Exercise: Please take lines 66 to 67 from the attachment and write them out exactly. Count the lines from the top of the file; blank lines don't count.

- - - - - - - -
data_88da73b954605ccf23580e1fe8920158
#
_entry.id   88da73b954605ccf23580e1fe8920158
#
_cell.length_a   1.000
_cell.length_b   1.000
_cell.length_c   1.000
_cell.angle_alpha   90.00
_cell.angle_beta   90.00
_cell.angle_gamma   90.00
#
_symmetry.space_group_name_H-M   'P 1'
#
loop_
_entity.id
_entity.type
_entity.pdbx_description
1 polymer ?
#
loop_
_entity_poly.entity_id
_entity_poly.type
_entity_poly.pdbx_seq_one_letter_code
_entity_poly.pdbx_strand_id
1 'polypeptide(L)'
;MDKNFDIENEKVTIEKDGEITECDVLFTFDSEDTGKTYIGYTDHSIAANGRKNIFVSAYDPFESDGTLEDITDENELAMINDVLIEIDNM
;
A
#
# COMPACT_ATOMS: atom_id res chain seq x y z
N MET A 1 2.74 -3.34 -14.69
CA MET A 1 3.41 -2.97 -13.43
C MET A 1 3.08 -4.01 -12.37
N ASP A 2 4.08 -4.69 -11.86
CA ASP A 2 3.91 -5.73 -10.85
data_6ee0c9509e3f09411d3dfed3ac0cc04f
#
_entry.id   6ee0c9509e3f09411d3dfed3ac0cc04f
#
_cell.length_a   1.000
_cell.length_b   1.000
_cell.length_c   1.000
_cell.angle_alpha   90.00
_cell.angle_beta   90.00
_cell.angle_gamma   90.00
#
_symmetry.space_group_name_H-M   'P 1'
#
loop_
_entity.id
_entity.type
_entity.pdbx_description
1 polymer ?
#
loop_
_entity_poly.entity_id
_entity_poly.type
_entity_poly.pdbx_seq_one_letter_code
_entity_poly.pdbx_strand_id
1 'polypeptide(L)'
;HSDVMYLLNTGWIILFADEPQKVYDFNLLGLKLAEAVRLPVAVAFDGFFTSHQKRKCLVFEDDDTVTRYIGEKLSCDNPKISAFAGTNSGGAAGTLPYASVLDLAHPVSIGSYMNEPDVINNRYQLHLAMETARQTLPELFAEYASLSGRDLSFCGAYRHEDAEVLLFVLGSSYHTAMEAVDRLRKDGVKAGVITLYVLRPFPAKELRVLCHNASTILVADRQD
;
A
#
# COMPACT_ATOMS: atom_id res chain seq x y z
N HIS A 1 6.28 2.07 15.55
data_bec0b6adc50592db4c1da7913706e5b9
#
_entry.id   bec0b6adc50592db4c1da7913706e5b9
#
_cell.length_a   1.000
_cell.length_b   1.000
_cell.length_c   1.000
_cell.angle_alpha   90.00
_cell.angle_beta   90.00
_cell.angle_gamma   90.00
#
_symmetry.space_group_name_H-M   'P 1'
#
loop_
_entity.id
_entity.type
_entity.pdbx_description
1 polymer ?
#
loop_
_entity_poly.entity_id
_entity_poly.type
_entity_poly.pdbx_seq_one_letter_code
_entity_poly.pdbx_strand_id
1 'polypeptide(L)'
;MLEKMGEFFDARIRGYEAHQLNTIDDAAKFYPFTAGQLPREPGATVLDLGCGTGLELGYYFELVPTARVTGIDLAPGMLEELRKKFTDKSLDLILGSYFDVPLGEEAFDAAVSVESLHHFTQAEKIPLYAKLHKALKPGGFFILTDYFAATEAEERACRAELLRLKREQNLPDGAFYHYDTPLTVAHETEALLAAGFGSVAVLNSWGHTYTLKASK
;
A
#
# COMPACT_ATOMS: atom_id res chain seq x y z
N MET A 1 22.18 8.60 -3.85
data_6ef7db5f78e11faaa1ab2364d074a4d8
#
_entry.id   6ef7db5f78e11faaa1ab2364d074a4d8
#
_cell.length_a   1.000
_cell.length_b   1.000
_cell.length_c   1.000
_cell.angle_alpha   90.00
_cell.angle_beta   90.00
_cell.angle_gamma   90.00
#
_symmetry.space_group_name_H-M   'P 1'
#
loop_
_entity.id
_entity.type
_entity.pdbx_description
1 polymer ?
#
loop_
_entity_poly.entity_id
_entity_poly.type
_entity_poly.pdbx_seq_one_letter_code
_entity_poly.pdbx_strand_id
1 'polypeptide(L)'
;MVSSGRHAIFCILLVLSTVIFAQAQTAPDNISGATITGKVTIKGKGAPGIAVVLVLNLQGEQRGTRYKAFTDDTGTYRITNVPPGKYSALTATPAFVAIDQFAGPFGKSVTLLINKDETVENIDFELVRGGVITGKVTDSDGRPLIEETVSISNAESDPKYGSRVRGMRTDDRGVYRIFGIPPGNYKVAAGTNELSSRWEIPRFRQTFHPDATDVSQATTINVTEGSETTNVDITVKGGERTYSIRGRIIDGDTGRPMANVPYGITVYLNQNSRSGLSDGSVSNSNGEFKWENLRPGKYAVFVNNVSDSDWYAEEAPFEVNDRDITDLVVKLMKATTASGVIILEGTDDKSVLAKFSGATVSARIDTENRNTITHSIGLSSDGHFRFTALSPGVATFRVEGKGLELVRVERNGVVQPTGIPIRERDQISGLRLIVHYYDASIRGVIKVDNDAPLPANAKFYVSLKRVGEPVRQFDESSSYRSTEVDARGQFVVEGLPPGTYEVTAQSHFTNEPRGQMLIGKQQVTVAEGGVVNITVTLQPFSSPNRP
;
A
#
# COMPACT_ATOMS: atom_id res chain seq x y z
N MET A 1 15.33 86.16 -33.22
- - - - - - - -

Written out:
N HIS A 1 6.28 2.07 15.55
data_bec0b6adc50592db4c1da7913706e5b9